Boundaries of journalism have not only extended, but also overlapped and intertwined with various mediums. Daly writes that “new journalists” of the 1960s such as John Hersey and Truman Capote began to “cross literary boundaries,” interconnecting various styles of writing to create new, innovative genres (Daly 339). Today, this interweaving of media has become even more prevalent; journalistic practices often combine mediums to utilize recent technological advances. The introduction of blogging, video blogging (“vlogging”), YouTube, and social media sites (such as Twitter and Facebook) has led to more interactive, accessible, and widely broadcasted journalism. John Green, for example is known for his video blogging and journalism in addition to his works of fiction. Recently, Green used his video blogging (and his fame) to reach out to President Obama, inquiring as to potential names for Green and his wife Sarah’s child through video chat. Obama’s response – that reminding the child that it is awesome is more important that the name – went viral on the internet. Obama’s response, “don’t forget to be awesome,” galvanized video and blog responses, as well as Twitter discussion (#DFTBA).

Furthermore, the context of Green videoing the President provides insight into the cultural implications of technology. The screening was part of a “Google+ Fireside Hangout.” “Fireside chats” were originated by President Franklin D. Roosevelt; they were radio addresses given by the President to sway public opinion in favor of patriotism, his New Deal, and support for WWII. Clearly, the fireside chat has evolved. The new fireside chat not only utilizes Google+ and video blogging, but also spurs dialogue and reactions outside of the household; people take to the internet or other forms of media in order to express their reactions an address.

Daly says of new journalism itself – referring to the new journalism of the 1960s – “it actually had roots in old journalism” (338). Similarly, the modern fireside chats have roots in the old; Obama uses the fireside chats to both build patriotism and communicate messages just as FDR had done.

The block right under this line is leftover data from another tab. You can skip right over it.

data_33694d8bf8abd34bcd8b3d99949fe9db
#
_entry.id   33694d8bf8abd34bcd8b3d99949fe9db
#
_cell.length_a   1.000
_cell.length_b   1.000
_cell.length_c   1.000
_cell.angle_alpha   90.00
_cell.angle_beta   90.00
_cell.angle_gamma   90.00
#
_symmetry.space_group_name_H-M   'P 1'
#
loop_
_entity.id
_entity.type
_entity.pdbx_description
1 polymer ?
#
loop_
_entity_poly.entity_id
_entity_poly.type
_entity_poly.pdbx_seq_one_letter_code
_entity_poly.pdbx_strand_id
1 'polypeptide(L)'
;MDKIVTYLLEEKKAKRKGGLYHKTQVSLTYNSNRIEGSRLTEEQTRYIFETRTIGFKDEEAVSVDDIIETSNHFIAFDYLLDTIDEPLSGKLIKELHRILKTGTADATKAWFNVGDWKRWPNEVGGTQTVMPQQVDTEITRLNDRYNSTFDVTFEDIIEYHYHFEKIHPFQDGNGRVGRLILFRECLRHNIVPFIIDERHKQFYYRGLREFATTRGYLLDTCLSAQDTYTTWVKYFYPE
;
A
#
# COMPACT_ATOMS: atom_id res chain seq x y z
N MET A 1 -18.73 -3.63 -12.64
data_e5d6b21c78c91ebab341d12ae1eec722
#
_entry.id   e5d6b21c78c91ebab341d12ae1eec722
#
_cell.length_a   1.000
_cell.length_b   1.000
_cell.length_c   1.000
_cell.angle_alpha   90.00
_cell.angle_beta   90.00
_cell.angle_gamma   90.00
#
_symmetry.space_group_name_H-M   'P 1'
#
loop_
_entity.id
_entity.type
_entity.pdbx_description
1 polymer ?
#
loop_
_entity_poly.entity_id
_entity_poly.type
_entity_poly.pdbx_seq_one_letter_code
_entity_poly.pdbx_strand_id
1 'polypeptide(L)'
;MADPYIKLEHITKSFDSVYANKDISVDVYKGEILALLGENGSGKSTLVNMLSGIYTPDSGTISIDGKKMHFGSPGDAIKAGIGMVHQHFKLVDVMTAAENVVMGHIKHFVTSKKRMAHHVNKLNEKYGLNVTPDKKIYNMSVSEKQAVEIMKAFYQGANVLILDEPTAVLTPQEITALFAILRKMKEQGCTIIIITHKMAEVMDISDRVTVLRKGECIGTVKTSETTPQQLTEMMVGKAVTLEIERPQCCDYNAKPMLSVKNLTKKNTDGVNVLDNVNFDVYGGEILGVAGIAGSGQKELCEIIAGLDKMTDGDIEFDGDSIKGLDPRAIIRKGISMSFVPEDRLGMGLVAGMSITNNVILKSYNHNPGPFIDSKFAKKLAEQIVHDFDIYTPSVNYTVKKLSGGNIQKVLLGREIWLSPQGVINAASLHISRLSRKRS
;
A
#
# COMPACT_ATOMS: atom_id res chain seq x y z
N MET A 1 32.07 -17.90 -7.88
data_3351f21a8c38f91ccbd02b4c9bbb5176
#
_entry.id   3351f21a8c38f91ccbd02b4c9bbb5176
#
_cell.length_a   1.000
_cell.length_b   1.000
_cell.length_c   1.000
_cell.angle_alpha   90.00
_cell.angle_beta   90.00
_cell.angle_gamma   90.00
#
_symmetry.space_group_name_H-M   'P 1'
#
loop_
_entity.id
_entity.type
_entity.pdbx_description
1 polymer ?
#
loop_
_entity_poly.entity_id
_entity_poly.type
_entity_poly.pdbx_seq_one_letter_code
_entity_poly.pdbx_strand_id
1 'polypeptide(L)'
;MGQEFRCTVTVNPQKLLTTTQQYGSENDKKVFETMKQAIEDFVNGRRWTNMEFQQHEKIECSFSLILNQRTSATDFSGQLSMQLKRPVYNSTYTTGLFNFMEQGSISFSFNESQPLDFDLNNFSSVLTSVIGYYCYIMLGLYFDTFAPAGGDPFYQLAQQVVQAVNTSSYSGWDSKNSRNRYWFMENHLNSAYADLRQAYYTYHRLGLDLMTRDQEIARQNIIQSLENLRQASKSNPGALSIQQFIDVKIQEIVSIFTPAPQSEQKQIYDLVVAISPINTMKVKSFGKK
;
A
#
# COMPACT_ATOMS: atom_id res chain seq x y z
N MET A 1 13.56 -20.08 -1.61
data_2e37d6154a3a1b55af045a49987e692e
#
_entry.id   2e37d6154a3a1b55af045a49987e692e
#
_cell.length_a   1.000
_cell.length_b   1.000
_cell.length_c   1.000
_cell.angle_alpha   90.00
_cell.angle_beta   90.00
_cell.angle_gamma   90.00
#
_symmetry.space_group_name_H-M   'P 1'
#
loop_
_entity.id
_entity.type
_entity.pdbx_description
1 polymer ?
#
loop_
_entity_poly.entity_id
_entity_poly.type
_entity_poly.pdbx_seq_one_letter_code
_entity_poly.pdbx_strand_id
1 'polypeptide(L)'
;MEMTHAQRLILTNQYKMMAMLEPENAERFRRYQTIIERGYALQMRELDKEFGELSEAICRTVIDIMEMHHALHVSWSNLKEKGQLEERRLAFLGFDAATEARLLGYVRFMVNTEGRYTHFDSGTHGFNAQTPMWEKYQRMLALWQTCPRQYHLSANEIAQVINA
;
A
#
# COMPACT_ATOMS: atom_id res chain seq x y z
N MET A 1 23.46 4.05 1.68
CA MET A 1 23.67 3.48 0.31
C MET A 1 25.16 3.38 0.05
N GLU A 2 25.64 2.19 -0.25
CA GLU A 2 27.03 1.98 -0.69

In the years following FDR, presidents continued (as in the above example) to utilize television in order to sway public opinion. Daly refers to President John F. Kennedy as “the media president,” who “introduced live television coverage of presidential news conferences and proceeded to thrive in the new forum” (Daly 318). #NDJED recently tweeted an article about Obama’s increased interviews on television and decreased interviews for newspapers. Perhaps Daly would find Obama to be the next “media president” because of his shift away from traditional newspaper interviews.

Obama is not the only public figure to engage and utilize new technological resources. His wife, Michelle, has teamed up with Beyonce as a part of the Obama administration’s Let’s Move! campaign to reduce childhood obesity.

Daly writes that the Roosevelt administration during WWII assembled “an army of communicators, eventually including writers, poets, admen, photographers, filmmakers, singers, radio announcers, actors, translators…” (Daly 259). While the war against childhood obesity does not carry the same gravitas as WWII, there is an overlap of tactics on the part of the administration working to sway public opinion.

At the recent Oscars ceremony, as well, Michelle used media to gain both visibility and pop culture exposure.

Referring to civil rights movement, Daly stated that news has “amplified the message many-fold” (Daly 314). This amplification extends beyond the civil rights movement; it is at the root of journalism – old and new – and is evidenced through the influence of radio, television, and the internet. Journalism has clearly extended its boundaries. How much can journalism stretch? How will future technological advances affect the future of news? With smartphones and devices like iPads, the future lies in our hands.

While one may question whether traditional newspapers will eventually fizzle away and replaced with more innovative technologies, there is perhaps one piece of advice we can take from the President’s recent “fireside” video chat with John Green: Journalists should never forget to be awesome. Respond to the changes, and don’t be defined by the label. #DFTBA.